Drifts follow a muddier narrative. They often lack a discernible beginning, middle, or end. They happen almost imperceptibly. One day, the connection exists. Another day, we look up, and it's gone. – Dan Pink, The Power of Regret
There are things about me that drive my parents crazy and things about them that drive me crazy. But after 43 years on this planet, I've realized how lucky I am to have a family where the door is always open, with a meal on the table and wine in my glass.
When we have rifts with family members, it's easy to forget reconciliation won't always be an option. The time we have left with the most important people in our lives is limited. We're likely to have connection regrets when we take it for granted.
People say friends are the family members we get to choose. Some of our friendships will end because of rifts. Others will end because of rifts.
Because I grew up worldwide and my parents moved multiple times throughout my childhood, my closest friends are people I've met in the last 10 years. I don't think it's a coincidence that I've designed a career that ensures I'll never stop meeting new people.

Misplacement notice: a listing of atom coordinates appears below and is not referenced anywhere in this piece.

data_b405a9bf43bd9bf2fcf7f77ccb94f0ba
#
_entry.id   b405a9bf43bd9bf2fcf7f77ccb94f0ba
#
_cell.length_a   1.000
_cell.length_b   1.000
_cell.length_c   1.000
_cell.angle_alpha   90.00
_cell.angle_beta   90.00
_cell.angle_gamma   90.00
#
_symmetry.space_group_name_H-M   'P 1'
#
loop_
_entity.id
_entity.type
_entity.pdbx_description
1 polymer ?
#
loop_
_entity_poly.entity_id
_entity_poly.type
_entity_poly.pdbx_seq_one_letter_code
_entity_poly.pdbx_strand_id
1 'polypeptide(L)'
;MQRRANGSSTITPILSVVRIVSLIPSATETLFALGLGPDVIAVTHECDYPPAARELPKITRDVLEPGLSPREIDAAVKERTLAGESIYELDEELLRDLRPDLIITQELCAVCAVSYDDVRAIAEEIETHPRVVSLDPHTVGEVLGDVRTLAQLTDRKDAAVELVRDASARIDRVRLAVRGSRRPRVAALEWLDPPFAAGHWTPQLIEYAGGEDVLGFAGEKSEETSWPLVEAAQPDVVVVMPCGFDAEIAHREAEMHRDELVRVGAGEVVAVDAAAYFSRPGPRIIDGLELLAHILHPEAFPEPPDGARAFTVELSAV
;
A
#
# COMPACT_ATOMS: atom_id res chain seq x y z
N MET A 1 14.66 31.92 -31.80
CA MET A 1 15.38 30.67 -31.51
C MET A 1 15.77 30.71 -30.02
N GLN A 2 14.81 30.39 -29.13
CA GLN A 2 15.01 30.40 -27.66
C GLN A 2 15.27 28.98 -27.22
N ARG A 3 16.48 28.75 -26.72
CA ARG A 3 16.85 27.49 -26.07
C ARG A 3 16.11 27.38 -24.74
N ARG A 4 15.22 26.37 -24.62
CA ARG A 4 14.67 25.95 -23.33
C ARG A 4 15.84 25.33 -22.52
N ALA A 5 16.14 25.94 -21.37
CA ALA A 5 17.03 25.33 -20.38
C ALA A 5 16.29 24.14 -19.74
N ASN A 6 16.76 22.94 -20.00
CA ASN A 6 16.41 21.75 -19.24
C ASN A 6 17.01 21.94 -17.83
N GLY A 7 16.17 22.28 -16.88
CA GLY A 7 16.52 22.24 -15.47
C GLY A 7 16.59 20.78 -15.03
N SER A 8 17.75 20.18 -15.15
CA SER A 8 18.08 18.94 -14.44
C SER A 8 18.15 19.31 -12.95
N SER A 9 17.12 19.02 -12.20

To prevent drifts, we have to make an effort to maintain our friendships, but that effort also has to be reciprocal. When it's not, the nature of those friendships changes.
But as Dan said to me in our conversation, "when in doubt, reach out."
4. Moral Regrets
Most of us want to be good people. Yet we often face choices that tempt us to take the low road. When we travel that path, we don't always feel bad immediately – Dan Pink.
Whether we bullied someone, cheated on a significant other, or did nothing to prevent someone from getting hurt, moral regrets force us to see the error in our ways.
Moral regrets also teach us to be empathetic, ethical, and kind. Without them, we wouldn't have a conscience. The world would be full of assholes.
Why It’s Important to Learn from Choices We Regret
Regret is not dangerous or abnormal, a deviation from the steady path to happiness. It is healthy and universal, an integral part of being human. Regret is also valuable. It clarifies. It instructs. Done right, it needn't drag us down; it can lift us up. – Dan Pink, The Power of Regret
It's impossible to live without regret. But regret can teach us to make better decisions, take chances, and value our most essential relationships.
Weekly Interviews with Guests You’ll Never Hear on Any Other Podcast
Listen to real and inspiring stories without any feel-good fluff or new age bullshit. Cultivate the knowledge and mindset to achieve your most ambitious goals.